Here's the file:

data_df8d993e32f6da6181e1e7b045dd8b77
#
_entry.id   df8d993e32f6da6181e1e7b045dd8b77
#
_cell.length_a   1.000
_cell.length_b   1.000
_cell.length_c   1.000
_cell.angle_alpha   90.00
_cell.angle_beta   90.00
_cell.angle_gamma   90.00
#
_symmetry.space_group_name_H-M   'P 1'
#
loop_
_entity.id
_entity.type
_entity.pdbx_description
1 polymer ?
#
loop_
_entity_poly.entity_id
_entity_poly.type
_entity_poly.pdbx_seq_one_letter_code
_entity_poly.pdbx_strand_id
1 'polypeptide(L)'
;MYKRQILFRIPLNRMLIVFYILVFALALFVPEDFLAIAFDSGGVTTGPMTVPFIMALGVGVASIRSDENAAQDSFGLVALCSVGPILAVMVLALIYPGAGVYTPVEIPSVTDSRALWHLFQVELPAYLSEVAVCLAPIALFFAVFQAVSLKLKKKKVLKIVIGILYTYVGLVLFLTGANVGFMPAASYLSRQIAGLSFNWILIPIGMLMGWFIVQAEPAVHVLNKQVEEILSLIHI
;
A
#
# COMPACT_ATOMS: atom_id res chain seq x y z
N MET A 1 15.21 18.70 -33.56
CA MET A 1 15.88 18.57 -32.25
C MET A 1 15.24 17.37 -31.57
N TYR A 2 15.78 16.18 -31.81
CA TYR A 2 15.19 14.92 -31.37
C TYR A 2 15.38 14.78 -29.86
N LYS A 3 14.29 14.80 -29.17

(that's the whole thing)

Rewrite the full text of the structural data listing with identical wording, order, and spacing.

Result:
data_df8d993e32f6da6181e1e7b045dd8b77
#
_entry.id   df8d993e32f6da6181e1e7b045dd8b77
#
_cell.length_a   1.000
_cell.length_b   1.000
_cell.length_c   1.000
_cell.angle_alpha   90.00
_cell.angle_beta   90.00
_cell.angle_gamma   90.00
#
_symmetry.space_group_name_H-M   'P 1'
#
loop_
_entity.id
_entity.type
_entity.pdbx_description
1 polymer ?
#
loop_
_entity_poly.entity_id
_entity_poly.type
_entity_poly.pdbx_seq_one_letter_code
_entity_poly.pdbx_strand_id
1 'polypeptide(L)'
;MYKRQILFRIPLNRMLIVFYILVFALALFVPEDFLAIAFDSGGVTTGPMTVPFIMALGVGVASIRSDENAAQDSFGLVALCSVGPILAVMVLALIYPGAGVYTPVEIPSVTDSRALWHLFQVELPAYLSEVAVCLAPIALFFAVFQAVSLKLKKKKVLKIVIGILYTYVGLVLFLTGANVGFMPAASYLSRQIAGLSFNWILIPIGMLMGWFIVQAEPAVHVLNKQVEEILSLIHI
;
A
#
# COMPACT_ATOMS: atom_id res chain seq x y z
N MET A 1 15.21 18.70 -33.56
CA MET A 1 15.88 18.57 -32.25
C MET A 1 15.24 17.37 -31.57
N TYR A 2 15.78 16.18 -31.81
CA TYR A 2 15.19 14.92 -31.37
C TYR A 2 15.38 14.78 -29.86
N LYS A 3 14.29 14.80 -29.17